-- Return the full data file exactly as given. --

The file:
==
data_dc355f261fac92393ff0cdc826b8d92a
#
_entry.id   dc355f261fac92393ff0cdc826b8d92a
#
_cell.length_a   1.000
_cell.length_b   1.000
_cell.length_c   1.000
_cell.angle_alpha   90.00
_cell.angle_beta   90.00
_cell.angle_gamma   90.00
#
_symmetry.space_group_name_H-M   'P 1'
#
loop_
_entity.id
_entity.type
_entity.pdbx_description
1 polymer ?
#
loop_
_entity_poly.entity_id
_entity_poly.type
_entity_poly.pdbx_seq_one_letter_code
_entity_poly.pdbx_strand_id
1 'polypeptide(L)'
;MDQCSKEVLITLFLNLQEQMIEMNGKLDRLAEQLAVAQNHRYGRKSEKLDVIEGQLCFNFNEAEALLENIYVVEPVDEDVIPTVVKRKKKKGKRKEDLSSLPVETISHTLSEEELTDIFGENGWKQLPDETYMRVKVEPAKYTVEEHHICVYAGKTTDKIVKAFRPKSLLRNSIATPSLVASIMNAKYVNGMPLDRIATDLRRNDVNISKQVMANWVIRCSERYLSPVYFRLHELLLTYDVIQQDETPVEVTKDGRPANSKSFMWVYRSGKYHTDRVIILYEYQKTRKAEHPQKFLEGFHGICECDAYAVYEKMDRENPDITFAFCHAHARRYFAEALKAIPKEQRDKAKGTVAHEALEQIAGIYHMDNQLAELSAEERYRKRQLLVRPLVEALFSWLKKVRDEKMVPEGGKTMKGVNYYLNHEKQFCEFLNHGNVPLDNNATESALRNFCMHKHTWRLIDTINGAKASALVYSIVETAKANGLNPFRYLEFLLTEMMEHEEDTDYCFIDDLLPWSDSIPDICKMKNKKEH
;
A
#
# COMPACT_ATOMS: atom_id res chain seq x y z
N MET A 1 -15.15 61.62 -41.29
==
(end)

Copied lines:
data_dc355f261fac92393ff0cdc826b8d92a
#
_entry.id   dc355f261fac92393ff0cdc826b8d92a
#
_cell.length_a   1.000
_cell.length_b   1.000
_cell.length_c   1.000
_cell.angle_alpha   90.00
_cell.angle_beta   90.00
_cell.angle_gamma   90.00
#
_symmetry.space_group_name_H-M   'P 1'
#
loop_
_entity.id
_entity.type
_entity.pdbx_description
1 polymer ?
#
loop_
_entity_poly.entity_id
_entity_poly.type
_entity_poly.pdbx_seq_one_letter_code
_entity_poly.pdbx_strand_id
1 'polypeptide(L)'
;MDQCSKEVLITLFLNLQEQMIEMNGKLDRLAEQLAVAQNHRYGRKSEKLDVIEGQLCFNFNEAEALLENIYVVEPVDEDVIPTVVKRKKKKGKRKEDLSSLPVETISHTLSEEELTDIFGENGWKQLPDETYMRVKVEPAKYTVEEHHICVYAGKTTDKIVKAFRPKSLLRNSIATPSLVASIMNAKYVNGMPLDRIATDLRRNDVNISKQVMANWVIRCSERYLSPVYFRLHELLLTYDVIQQDETPVEVTKDGRPANSKSFMWVYRSGKYHTDRVIILYEYQKTRKAEHPQKFLEGFHGICECDAYAVYEKMDRENPDITFAFCHAHARRYFAEALKAIPKEQRDKAKGTVAHEALEQIAGIYHMDNQLAELSAEERYRKRQLLVRPLVEALFSWLKKVRDEKMVPEGGKTMKGVNYYLNHEKQFCEFLNHGNVPLDNNATESALRNFCMHKHTWRLIDTINGAKASALVYSIVETAKANGLNPFRYLEFLLTEMMEHEEDTDYCFIDDLLPWSDSIPDICKMKNKKEH
;
A
#
# COMPACT_ATOMS: atom_id res chain seq x y z
N MET A 1 -15.15 61.62 -41.29